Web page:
However, it might be worth also thinking about some variants to add interest and value to your site.
The first of these – which Manchester has used very successfully – is to have a series of linked posts either by single author(s) developing a theme or, and this works really well, several different authors offering slightly different perspectives.
(Manchester did this on the Manchester Devolution debate and subsequently published the collection in print and on-line – the latter getting tens of thousands of downloads.)
If well planned and commissioned this can be very effective – both for internal debate and external projection.
The second possibility is to have the occasional ‘long-read’ – something more like a feature article in a magazine (around 2,000 words).
This might be especially useful as vehicle for senior academics or practitioners who want to expand on a subject (or offer a cut down version of a longer argument published in book or academic article form)?
Another possibility is to stick to the common (800 word) format but have posts written in a more journalistic style – especially with quotations from experts. My most successful blog post so far took this format and on the LSE website got over 250,000 views (on EU27 academics in the UK after Brexit).
Where the institution has several experts in an area this might be a quick way of gathering and publicizing their research and expertise?
The blogsite could also be used as a means of publicizing new research or events quickly and simply – using what we can call ‘twogs’ (between a tweet and a blog) in a very short – 2-300 words – post.
In terms of frequency posts need to be regular, well spaced and timed, and of consistently high quality.
This suggests starting slowly with perhaps between 3-5 posts a week during the optimum ‘policy windows’ – i.e. roughly following the UK political cycle – but not ceasing publication entirely during quieter periods.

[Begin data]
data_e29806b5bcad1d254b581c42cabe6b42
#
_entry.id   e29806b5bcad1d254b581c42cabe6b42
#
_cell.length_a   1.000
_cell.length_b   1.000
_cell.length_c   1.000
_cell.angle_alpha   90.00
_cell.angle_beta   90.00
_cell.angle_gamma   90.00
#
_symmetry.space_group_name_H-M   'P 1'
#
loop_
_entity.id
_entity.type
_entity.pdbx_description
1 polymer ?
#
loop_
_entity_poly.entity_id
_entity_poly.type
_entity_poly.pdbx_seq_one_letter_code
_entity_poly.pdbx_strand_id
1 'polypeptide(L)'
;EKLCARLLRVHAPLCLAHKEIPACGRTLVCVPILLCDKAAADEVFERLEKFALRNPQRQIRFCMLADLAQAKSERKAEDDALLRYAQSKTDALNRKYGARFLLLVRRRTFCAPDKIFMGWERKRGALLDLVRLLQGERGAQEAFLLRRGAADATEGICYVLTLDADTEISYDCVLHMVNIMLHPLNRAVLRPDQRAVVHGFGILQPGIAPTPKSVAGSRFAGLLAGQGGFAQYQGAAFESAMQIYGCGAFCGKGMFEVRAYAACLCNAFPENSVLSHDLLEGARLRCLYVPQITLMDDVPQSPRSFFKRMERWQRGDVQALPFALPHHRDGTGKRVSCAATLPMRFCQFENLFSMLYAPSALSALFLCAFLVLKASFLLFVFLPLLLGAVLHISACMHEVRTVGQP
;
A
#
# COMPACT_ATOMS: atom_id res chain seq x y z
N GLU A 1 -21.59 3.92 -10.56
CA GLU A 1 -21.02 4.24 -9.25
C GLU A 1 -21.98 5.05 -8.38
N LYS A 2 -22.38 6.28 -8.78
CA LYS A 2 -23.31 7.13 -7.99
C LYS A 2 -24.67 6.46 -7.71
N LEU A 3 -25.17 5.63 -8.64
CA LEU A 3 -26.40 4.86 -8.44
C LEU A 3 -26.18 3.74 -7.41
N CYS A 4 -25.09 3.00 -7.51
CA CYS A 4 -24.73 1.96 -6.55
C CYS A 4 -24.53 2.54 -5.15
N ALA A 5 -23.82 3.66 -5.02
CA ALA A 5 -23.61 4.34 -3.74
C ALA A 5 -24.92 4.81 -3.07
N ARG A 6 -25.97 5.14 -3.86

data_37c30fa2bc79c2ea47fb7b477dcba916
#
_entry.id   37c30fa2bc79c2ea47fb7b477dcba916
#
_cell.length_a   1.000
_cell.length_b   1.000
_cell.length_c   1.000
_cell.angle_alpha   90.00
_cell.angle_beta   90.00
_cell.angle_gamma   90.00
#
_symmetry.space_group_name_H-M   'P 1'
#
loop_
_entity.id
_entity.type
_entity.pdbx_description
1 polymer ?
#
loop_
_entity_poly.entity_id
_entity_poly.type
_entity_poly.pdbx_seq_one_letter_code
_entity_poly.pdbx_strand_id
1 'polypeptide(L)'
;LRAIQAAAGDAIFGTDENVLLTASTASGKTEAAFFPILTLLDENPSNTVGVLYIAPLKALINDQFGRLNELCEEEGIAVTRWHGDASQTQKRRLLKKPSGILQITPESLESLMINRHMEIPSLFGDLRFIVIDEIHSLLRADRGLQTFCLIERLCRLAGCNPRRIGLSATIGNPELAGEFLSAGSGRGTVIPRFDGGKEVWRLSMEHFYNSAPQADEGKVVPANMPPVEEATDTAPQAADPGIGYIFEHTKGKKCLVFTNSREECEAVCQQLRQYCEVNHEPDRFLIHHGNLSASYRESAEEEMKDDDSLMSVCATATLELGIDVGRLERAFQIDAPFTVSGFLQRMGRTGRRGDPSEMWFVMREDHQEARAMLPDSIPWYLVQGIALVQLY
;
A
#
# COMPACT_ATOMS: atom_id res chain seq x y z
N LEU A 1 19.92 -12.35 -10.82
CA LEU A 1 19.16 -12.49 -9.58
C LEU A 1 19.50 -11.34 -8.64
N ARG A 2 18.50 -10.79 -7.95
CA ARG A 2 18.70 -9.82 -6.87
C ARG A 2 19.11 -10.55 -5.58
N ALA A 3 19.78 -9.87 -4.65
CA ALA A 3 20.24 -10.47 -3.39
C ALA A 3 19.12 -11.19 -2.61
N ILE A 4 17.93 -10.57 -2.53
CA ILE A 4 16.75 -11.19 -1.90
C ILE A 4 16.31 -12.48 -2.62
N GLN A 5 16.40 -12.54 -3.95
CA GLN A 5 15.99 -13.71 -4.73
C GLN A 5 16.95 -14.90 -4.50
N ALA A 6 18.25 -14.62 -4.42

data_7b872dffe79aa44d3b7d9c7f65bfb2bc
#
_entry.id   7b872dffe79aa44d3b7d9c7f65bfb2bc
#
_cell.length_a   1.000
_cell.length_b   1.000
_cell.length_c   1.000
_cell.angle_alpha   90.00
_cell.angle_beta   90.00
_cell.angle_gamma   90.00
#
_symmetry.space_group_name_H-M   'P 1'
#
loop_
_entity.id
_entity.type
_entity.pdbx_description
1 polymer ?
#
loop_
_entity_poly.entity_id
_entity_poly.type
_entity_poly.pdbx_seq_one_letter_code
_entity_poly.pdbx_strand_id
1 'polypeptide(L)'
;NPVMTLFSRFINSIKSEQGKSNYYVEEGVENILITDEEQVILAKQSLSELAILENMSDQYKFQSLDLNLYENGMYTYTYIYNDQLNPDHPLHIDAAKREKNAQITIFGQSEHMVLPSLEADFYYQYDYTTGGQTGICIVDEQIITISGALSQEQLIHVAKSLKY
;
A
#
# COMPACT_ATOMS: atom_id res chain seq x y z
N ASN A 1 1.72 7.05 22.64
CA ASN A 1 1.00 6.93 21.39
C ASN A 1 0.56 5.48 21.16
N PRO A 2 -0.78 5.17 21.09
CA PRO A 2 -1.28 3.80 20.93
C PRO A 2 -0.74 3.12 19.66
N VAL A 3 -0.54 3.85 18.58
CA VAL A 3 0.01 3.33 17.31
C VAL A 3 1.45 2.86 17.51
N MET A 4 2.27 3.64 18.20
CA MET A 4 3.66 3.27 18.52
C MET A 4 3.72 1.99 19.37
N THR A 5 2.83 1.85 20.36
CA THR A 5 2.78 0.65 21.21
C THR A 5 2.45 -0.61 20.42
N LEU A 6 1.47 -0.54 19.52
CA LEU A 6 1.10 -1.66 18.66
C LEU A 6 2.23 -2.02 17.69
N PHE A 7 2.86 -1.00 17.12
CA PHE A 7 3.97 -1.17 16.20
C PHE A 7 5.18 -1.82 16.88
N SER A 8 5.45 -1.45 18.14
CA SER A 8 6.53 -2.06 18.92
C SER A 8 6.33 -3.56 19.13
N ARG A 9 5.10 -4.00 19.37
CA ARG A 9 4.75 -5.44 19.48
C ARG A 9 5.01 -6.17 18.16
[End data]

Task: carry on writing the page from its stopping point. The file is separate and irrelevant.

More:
Obviously in the main authors should be drawn from University academics and affiliates.
Special emphasis should be placed on encouraging early-career researchers (PhDs and Post-Docs) – experience shows they are all too willing to get engaged.
However, it is also important to try and get ‘big names’ writing – at least occasionally and even if it means a certain amount of ‘help’ (e.g. some ghost writing).
Eliciting 3-5 posts a week initially should not be too difficult for most Universities. (The experience at Manchester was that the new blogsite was inundated with offers very quickly).
Some help will be necessary to produce blog posts of the right length (academics frequently over-write), style and quality.
This can be done in several ways:
- Editorial help (either in-house or by freelancers) who can help authors shape their material
- Training – usually a half-day practical event for 8-12 people at a time (provided by journalists)
- Ghost-writing – sometimes research reports can be summarized in blog format by a ghost-writer for a busy academic.
For a discussion of the journey from academic to blog-style writing see my personal account here.
EDITORIAL GUIDELINES AND CONTROLS
Strong Editorial Guidelines are crucial to maintain quality and to avoid disputes. Fortunately there are several successful models already available (LSE, Manchester, etc) that can be easily adapted to any University.
These need to be enforced by a strong mandate to an Editor-in-Chief who has the final say. Experience shows disputes are infrequent, but when they do happen they need a senior person to make a clear and final decision.
There will also probably be some technical and ‘brand’ issues to resolve with your University. We have had run-ins with what we call the “brand police” or the “comms commissariat” and there’s sometimes a certain nervousness amongst some senior University managers about all this. Mixed wit a degree of ignorance – one very senior manager I had to deal with admitted to never having read a blog post.
So setting out down this road can be challenging. But is can be done, and very successfully as places like the LSE and Manchester have demonstrated.
If you want any help with developing this sort of activity at your University please get in touch – firstname.lastname@example.org